One of the things that has long made Robin such a popular character is the idea that under the right set of circumstances, anyone could become Robin. It’s a simple notion that has helped to keep the Boy Wonder going strong for 75 years, and nowhere is it more apparent than in We Are Robin, the brilliant new reinterpretation of the youthful hero written by Lee Bermejo and drawn by Jorge Corona, Khary Randolph and Rob Haynes. Shifting Robin from a singular hero to an entire youth movement, We Are Robin offers a fresh, exciting approach to heroics that’s unlike any other book on the stands.
With WE ARE ROBIN #3, arguably the best issue of the series so far, now on stands, with thought the time was perfect to talk to Bermejo about how the whole thing came together.
I have to say, I personally love this book. It’s just a great idea. How did this project come to be?
Let’s go back in time three years. When I was finishing BATMAN: NOEL, I had an idea for something that was like a “Robin: Year One.” I think I wrote 48 pages of it just for myself. Mark Doyle was the assistant editor at the time and I showed it to him. I just wanted to get his feedback on it and we talked about it at length, but it never fit the continuity. The New 52 was just starting, and my idea wouldn’t have fit at that time.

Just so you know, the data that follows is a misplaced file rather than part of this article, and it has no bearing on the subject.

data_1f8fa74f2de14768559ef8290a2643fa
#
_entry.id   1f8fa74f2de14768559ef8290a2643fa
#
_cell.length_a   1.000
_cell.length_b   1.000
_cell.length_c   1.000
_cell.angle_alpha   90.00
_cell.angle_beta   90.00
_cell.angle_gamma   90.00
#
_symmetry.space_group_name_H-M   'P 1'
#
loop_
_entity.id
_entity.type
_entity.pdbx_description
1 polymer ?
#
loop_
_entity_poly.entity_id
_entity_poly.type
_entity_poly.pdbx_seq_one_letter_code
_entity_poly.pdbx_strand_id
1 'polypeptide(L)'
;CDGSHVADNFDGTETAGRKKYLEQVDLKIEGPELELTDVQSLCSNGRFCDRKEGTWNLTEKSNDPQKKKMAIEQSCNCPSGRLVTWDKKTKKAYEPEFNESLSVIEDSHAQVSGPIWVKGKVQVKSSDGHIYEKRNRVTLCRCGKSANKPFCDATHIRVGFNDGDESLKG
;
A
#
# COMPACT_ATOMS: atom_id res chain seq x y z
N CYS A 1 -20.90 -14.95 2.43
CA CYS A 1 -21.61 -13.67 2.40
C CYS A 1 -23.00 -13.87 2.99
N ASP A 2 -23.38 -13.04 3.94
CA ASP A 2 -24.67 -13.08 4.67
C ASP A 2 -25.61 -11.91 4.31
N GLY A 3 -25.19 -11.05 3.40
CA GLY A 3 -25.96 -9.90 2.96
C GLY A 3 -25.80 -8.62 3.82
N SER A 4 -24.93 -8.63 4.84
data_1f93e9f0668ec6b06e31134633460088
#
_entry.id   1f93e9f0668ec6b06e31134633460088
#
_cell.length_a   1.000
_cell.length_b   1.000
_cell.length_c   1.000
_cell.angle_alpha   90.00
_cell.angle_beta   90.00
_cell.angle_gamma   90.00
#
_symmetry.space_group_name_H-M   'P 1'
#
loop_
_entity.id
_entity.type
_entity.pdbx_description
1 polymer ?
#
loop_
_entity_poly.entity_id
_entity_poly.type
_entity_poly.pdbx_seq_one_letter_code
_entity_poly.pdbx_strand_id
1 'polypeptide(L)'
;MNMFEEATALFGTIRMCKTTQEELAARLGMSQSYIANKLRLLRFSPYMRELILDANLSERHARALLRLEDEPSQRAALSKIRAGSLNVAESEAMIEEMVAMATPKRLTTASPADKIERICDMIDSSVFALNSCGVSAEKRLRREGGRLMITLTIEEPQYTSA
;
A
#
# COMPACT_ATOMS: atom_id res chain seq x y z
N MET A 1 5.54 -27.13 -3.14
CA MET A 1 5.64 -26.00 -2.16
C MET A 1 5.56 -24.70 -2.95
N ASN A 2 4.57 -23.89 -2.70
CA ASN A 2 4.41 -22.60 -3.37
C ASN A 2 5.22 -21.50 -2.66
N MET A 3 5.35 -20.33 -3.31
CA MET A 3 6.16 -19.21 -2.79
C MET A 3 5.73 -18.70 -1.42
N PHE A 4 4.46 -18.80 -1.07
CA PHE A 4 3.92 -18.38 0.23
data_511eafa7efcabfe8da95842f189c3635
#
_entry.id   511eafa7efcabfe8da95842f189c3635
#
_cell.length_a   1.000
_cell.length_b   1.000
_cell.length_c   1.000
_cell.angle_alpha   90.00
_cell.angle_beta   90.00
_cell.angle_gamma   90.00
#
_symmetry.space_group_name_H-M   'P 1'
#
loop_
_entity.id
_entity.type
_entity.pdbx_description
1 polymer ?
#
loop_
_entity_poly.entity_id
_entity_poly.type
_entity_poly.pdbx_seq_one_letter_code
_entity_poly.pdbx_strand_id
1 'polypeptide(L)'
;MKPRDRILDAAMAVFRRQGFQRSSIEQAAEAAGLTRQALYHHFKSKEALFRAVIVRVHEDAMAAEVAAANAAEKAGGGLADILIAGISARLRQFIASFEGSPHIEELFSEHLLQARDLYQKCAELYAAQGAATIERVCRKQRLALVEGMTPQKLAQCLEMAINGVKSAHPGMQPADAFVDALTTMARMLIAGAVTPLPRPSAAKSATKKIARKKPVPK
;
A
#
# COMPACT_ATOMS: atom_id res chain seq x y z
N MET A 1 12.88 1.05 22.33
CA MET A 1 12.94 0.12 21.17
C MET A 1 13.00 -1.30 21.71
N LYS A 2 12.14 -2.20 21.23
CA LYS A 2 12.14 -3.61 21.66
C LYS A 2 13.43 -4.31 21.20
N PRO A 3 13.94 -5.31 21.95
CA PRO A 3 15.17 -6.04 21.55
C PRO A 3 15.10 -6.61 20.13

Flash forward and Mark is now in charge of the Bat books and we were talking and Mark said, “Look, we’re really trying to do some stuff with Robin,” and he mentioned the project that we spoke about years before. I mentioned I had thought about that project a lot, but my problem was I was thinking of it too small. There needs to be more than just one Robin. Mark said, “It’s funny that you mention that because I was talking to Scott Snyder and we were thinking there should be more than just one Robin.”